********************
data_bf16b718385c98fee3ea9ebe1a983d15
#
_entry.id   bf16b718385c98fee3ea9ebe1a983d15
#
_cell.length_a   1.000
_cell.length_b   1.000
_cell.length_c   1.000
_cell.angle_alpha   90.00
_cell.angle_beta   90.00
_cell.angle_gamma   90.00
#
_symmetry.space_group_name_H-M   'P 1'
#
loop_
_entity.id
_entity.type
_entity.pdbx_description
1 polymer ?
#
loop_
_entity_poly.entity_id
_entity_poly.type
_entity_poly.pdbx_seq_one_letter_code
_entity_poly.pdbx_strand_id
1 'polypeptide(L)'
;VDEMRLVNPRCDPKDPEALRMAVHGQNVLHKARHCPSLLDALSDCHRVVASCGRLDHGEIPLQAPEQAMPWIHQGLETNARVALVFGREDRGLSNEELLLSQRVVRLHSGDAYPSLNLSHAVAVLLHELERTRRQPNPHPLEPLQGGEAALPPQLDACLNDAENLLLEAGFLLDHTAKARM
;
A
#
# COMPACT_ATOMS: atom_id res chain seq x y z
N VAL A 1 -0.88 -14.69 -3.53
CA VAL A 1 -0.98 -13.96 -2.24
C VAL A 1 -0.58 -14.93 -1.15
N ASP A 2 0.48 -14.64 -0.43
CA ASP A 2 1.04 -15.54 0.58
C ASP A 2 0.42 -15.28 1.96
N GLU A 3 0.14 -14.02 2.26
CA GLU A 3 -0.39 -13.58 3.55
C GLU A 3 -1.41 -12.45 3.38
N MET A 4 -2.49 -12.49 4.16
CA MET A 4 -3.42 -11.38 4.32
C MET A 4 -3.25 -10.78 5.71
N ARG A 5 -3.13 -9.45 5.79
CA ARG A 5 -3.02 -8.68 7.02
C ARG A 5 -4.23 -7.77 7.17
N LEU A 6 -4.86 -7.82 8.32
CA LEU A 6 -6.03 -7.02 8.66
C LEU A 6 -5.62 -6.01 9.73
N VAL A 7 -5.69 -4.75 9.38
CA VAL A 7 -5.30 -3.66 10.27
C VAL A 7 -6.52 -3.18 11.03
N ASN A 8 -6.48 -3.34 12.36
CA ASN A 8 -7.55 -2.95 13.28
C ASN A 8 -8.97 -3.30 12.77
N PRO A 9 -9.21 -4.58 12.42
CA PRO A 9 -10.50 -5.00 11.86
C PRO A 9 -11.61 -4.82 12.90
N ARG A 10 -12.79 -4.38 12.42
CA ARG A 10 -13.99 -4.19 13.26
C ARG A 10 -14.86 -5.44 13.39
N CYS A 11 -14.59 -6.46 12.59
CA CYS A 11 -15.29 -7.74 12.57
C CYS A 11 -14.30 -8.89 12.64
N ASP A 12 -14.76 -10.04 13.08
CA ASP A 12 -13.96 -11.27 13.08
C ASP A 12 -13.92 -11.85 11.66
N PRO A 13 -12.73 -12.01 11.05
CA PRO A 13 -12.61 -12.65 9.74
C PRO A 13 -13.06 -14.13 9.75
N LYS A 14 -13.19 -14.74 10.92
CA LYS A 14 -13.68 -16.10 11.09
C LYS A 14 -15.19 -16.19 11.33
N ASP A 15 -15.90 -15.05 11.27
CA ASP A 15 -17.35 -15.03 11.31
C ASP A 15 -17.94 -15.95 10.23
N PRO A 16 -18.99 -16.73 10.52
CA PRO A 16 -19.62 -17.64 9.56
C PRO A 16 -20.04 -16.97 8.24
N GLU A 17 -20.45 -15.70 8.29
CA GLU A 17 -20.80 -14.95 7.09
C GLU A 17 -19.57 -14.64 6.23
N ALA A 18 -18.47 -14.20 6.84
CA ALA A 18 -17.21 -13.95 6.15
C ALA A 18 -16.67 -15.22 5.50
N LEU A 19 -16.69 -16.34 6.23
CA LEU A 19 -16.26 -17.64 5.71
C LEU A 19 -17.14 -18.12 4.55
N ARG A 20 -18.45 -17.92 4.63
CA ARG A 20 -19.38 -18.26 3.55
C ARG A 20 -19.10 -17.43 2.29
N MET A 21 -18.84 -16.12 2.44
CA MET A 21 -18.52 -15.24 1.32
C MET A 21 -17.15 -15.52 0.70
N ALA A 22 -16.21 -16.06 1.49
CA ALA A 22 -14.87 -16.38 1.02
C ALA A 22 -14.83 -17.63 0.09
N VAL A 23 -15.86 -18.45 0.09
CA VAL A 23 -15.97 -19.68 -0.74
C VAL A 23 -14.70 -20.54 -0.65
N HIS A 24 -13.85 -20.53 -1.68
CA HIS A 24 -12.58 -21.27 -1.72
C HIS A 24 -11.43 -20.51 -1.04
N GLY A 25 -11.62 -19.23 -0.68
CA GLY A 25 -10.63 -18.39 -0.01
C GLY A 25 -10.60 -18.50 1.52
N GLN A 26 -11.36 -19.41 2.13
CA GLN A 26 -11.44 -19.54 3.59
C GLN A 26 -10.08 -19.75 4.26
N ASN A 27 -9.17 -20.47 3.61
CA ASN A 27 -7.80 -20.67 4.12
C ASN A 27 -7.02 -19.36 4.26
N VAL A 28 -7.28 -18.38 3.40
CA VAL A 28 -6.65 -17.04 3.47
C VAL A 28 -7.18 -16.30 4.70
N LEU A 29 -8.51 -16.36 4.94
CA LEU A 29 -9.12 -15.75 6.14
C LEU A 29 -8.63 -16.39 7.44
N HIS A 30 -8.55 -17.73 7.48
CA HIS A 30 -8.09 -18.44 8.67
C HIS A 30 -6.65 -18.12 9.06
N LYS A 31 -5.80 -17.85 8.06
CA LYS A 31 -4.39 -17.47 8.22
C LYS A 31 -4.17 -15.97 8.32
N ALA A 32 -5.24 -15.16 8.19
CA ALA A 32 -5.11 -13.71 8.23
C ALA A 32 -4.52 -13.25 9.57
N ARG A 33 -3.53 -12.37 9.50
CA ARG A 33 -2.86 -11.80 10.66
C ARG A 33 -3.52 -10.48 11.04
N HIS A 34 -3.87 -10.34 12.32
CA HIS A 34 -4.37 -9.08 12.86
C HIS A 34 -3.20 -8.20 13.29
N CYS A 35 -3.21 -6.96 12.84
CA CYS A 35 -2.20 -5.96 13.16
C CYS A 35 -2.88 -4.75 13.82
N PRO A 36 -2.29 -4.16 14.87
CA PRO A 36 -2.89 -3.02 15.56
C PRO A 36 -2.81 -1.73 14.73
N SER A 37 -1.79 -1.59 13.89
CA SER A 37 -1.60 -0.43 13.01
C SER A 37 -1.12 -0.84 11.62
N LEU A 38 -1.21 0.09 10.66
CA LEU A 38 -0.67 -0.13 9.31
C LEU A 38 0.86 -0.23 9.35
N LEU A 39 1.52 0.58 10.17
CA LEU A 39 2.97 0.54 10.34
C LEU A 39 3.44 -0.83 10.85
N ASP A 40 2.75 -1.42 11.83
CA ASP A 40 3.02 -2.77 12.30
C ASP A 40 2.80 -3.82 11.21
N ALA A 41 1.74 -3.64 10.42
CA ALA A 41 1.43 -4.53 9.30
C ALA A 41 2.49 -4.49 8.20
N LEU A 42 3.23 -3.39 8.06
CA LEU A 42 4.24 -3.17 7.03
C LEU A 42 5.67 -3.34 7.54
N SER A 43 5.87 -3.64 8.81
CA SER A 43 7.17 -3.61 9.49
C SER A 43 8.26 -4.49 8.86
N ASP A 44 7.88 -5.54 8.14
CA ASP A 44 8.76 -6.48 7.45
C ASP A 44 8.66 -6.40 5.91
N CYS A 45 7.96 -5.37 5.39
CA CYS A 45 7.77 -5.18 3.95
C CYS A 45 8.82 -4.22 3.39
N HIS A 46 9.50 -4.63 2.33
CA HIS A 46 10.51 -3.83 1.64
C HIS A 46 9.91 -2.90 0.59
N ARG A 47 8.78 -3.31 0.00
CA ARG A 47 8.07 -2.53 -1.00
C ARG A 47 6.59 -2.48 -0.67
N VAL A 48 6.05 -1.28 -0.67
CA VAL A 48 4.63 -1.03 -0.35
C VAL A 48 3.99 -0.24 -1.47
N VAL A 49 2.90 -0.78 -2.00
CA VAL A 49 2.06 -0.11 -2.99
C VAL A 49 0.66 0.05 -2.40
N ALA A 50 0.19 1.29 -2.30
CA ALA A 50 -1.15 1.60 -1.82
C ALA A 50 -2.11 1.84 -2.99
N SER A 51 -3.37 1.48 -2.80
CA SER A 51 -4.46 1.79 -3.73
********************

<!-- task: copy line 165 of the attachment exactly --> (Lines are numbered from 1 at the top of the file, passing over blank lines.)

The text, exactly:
C CYS A 45 8.82 -4.22 3.39